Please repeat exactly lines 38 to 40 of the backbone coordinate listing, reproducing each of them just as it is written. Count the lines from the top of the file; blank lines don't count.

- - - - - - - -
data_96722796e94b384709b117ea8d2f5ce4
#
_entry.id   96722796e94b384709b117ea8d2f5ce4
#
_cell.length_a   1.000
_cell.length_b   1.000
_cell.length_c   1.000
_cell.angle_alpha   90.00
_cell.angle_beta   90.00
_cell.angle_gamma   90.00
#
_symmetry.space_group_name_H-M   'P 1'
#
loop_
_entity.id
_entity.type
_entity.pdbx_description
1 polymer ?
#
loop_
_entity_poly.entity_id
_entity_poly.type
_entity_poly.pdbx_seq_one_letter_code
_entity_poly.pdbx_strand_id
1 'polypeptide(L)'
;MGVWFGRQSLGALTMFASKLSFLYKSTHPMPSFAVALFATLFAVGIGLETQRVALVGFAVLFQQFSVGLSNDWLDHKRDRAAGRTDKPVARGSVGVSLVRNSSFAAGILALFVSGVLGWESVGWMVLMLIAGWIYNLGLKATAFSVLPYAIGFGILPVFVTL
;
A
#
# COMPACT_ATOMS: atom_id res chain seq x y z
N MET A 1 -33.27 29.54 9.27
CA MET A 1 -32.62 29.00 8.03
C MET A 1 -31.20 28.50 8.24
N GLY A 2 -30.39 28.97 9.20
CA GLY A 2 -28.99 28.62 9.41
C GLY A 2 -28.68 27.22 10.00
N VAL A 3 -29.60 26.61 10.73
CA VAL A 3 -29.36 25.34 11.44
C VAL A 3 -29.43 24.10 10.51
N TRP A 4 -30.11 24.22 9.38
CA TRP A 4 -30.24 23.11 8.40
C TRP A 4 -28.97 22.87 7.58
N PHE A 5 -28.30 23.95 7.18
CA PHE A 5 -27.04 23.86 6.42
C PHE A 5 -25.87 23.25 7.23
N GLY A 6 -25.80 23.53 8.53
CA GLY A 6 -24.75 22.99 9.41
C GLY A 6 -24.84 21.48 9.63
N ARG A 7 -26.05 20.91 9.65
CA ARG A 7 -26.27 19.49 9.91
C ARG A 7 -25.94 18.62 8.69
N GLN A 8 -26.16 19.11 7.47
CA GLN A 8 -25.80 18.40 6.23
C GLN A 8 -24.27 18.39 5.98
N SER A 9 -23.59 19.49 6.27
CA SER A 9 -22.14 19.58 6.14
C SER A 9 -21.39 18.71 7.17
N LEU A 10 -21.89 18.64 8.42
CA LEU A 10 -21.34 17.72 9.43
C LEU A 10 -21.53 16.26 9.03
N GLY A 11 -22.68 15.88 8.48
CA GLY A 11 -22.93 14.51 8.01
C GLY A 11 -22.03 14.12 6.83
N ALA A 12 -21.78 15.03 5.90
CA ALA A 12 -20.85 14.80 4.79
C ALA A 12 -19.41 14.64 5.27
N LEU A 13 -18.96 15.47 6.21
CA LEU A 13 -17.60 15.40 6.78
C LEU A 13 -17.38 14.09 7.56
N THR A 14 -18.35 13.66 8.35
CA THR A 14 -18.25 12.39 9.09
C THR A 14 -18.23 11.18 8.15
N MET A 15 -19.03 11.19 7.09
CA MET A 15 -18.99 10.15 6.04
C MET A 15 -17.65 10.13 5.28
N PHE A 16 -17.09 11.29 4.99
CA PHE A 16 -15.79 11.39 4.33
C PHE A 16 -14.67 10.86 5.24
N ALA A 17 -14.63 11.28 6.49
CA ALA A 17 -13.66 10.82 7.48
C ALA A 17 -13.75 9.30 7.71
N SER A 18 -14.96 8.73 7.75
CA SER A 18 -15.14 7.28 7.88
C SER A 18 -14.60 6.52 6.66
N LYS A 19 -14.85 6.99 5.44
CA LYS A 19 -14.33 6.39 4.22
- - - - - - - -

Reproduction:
CA VAL A 3 -29.36 25.34 11.44
C VAL A 3 -29.43 24.10 10.51
N TRP A 4 -30.11 24.22 9.38